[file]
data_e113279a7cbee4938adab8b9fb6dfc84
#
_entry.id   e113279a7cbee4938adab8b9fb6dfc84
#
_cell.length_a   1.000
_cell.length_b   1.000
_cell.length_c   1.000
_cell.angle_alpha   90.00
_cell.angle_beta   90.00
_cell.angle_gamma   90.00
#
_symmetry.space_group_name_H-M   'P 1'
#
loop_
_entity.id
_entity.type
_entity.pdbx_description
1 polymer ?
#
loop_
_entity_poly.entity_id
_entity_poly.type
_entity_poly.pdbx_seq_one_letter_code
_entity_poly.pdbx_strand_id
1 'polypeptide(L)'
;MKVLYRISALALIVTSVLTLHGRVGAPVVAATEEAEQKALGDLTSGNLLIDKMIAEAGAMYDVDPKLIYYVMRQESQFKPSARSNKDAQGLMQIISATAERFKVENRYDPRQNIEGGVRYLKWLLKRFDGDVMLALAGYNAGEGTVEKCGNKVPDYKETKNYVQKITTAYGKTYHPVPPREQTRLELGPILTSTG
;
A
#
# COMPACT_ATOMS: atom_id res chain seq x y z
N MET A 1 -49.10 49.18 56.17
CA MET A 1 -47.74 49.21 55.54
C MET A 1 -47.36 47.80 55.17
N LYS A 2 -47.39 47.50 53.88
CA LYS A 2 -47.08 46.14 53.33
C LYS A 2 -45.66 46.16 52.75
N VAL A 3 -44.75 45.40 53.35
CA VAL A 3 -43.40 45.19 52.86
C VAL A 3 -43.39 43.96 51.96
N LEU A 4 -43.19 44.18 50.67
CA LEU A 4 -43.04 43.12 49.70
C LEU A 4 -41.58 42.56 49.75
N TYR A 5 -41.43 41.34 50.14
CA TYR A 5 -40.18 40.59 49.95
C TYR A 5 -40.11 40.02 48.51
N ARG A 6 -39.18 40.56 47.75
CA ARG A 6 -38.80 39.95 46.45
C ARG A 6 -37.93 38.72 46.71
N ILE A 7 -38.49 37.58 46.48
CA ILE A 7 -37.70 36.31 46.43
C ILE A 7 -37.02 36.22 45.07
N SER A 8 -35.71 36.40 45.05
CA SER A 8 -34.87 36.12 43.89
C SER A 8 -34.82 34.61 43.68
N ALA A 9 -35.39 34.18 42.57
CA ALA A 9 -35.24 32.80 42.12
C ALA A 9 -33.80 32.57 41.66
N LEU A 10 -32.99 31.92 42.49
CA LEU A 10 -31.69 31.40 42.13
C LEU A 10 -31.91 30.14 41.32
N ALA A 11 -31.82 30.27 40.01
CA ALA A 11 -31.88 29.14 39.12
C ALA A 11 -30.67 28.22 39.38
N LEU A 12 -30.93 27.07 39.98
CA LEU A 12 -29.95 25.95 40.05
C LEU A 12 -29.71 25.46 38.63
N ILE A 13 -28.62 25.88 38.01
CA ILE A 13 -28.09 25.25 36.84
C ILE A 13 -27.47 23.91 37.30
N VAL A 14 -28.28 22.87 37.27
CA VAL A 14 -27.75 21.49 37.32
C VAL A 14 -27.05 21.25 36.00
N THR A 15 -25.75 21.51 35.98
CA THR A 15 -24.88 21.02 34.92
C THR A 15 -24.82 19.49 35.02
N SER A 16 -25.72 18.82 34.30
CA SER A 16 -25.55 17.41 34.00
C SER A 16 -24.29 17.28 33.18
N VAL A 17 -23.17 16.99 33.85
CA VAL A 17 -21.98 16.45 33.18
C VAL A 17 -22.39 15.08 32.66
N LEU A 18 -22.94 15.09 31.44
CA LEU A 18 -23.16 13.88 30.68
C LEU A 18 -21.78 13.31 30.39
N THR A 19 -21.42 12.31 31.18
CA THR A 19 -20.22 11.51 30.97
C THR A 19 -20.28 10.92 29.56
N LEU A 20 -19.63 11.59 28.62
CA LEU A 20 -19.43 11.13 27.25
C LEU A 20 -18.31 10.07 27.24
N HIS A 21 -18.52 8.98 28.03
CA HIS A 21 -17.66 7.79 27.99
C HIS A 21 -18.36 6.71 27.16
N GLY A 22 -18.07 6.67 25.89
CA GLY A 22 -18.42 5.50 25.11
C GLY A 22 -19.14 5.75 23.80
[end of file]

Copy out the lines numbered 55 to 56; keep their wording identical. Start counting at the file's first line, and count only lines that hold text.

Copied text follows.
N ALA A 9 -35.39 34.18 42.57
CA ALA A 9 -35.24 32.80 42.12